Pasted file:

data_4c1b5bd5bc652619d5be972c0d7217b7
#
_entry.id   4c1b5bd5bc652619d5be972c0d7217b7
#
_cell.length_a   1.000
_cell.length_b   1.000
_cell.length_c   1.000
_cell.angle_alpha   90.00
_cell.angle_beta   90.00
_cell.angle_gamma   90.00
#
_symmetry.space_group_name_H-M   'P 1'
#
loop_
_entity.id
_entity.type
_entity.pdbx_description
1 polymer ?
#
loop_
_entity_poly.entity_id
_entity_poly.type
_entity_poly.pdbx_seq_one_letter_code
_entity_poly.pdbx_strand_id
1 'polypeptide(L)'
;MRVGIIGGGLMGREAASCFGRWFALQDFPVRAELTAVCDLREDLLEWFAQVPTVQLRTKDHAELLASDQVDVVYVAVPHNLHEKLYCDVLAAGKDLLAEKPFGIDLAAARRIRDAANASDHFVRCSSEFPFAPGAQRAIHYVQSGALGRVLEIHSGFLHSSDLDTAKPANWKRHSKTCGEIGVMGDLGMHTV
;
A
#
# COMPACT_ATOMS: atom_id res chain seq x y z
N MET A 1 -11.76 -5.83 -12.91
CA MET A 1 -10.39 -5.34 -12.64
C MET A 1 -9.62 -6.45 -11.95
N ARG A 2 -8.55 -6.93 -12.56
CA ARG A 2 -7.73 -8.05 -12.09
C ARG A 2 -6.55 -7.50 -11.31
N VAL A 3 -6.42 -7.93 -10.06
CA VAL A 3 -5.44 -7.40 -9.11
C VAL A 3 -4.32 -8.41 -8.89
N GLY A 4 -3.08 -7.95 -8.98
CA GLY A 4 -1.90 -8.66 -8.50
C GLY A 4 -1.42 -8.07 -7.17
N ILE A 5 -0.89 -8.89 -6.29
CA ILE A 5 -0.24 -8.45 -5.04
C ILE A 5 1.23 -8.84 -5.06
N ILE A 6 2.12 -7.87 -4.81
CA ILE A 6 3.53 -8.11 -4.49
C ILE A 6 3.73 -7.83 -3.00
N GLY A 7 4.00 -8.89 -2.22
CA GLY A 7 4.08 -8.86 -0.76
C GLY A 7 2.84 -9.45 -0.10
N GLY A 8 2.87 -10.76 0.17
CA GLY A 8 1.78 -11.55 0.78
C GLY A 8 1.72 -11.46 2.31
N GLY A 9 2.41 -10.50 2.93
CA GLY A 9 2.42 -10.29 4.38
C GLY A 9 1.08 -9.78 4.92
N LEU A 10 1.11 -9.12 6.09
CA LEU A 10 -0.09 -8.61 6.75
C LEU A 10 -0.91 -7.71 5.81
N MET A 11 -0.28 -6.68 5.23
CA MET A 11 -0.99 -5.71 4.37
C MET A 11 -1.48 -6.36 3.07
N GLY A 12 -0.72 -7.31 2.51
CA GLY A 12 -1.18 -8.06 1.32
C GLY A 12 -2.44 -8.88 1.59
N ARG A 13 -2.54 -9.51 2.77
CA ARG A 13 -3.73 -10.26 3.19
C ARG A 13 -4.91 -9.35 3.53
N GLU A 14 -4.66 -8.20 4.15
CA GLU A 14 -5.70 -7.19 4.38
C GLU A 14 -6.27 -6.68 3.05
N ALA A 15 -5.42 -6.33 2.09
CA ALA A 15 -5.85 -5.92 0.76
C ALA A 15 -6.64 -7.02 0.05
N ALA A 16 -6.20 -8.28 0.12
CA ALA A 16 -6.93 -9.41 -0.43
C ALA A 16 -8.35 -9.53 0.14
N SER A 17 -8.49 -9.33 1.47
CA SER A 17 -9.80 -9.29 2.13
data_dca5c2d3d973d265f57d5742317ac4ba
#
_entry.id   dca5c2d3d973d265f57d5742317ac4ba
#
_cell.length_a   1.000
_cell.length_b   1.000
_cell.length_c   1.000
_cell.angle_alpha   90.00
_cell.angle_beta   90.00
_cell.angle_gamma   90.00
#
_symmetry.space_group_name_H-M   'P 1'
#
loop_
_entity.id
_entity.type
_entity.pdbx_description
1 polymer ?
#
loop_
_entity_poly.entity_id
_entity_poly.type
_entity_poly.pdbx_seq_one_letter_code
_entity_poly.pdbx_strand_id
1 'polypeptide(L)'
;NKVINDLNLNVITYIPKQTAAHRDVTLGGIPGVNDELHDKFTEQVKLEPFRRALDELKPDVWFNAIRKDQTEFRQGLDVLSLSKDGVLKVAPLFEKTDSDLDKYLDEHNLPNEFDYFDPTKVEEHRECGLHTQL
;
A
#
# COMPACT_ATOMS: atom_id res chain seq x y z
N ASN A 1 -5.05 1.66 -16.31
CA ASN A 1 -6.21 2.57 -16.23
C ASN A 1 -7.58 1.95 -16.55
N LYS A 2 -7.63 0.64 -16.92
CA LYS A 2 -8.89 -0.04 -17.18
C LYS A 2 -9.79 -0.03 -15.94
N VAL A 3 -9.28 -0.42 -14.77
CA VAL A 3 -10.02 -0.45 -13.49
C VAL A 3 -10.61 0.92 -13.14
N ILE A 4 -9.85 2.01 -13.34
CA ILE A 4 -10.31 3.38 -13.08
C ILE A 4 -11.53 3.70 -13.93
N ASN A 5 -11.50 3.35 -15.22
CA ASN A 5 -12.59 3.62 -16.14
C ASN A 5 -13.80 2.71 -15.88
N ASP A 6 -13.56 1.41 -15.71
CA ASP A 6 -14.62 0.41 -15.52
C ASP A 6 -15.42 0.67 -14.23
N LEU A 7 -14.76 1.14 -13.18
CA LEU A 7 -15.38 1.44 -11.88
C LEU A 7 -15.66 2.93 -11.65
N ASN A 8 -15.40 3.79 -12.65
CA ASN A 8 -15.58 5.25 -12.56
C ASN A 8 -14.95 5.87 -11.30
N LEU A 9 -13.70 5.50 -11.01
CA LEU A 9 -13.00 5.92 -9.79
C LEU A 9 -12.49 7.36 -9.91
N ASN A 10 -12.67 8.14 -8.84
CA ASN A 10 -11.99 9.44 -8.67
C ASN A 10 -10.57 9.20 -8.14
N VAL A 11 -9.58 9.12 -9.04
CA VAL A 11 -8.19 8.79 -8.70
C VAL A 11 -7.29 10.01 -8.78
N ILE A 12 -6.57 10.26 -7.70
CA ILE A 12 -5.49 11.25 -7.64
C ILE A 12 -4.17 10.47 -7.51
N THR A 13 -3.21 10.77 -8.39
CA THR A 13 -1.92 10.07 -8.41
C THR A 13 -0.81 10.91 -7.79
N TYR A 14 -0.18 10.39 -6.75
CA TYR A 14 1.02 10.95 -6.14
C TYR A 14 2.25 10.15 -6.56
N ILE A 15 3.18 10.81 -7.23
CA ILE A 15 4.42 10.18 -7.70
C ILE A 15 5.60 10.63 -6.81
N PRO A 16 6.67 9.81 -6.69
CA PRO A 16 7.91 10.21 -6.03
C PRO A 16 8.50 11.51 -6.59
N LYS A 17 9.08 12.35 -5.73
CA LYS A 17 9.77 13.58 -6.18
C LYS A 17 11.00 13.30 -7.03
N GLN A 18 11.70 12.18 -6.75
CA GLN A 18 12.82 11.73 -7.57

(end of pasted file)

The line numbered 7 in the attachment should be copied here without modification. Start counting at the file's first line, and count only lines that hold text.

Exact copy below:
_cell.length_c   1.000